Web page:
Members of SAP SuccessFactors’ Value Realization Research team are constantly reading up on the topics most important to you, your employees, and your managers. Each week we will be sharing an interesting finding we’ve read about to give you innovative and data-based ideas on how to better structure your HR processes and more effectively manage your workforce.
This week: Informal job candidate interactions may be hindering your company’s ability to build a diverse workforce
There has been a lot of research on formal recruiting processes and how they impact the extent to which people of different ethnicities, nationalities, genders and backgrounds enter organizations. Less understood is the impact of the informal ways potential candidates interact with organizations before getting to the formal recruiting stage, and the discrimination they may face there. In their recent study published in the Journal of Applied Psychology, Milkman (Wharton School of Business, University of Pennsylvania) and colleagues looked at whether discriminatory behavior occurs at this informal stage. They sent messages to over 6,500 university professors coming from fictional prospective students seeking information about the doctoral program and mentorship opportunities. These messages were identical except for the student names, which were randomly assigned to represent different ethnicities and genders. They found that professors were overwhelmingly more likely to respond when the student had a typically White male name, and this effect persisted even in universities where minorities and females were well-represented, and worsened in higher-paying disciplines. In a world where organizations are seeking to build diverse, competent workforces, it is troubling that job candidates may face discrimination before they’ve even had a chance to formally express interest in working for a company. This suggests that organizations that think through the potential impact of not only their formal recruiting processes but also their informal job candidate interactions will be more successful in attracting and engaging a diverse talent pool.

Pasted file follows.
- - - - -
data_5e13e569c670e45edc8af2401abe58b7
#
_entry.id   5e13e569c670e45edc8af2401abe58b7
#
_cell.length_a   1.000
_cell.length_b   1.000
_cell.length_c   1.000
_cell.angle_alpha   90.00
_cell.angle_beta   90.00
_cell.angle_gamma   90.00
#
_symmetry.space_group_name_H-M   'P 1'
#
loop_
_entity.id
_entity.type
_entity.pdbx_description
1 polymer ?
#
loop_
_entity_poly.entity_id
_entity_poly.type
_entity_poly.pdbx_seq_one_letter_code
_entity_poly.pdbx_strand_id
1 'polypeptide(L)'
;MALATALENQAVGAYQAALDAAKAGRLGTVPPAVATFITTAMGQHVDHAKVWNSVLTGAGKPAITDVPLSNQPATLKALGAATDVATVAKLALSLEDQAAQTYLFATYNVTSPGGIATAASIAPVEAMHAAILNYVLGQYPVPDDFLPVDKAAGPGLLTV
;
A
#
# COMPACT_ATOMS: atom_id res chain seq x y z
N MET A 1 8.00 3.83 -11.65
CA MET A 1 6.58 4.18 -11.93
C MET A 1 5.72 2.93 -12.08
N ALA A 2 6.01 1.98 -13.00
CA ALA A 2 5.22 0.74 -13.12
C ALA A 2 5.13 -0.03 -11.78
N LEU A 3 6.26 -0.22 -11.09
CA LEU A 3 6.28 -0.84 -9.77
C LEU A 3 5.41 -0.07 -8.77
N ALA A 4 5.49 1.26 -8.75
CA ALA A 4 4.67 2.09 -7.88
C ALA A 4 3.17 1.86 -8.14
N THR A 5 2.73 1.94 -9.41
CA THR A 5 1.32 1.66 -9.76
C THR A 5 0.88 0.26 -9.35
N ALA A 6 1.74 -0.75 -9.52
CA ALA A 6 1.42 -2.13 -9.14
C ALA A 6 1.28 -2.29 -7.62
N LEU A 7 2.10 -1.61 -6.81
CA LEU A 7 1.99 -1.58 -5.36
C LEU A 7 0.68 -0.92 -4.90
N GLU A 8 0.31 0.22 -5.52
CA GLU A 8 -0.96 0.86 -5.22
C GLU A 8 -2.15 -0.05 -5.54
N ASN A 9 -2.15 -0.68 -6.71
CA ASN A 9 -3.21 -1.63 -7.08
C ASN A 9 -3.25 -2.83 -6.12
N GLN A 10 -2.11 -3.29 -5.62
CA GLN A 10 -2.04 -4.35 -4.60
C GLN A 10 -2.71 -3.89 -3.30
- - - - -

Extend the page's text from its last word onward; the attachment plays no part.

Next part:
For more information, access the research abstract and full article here.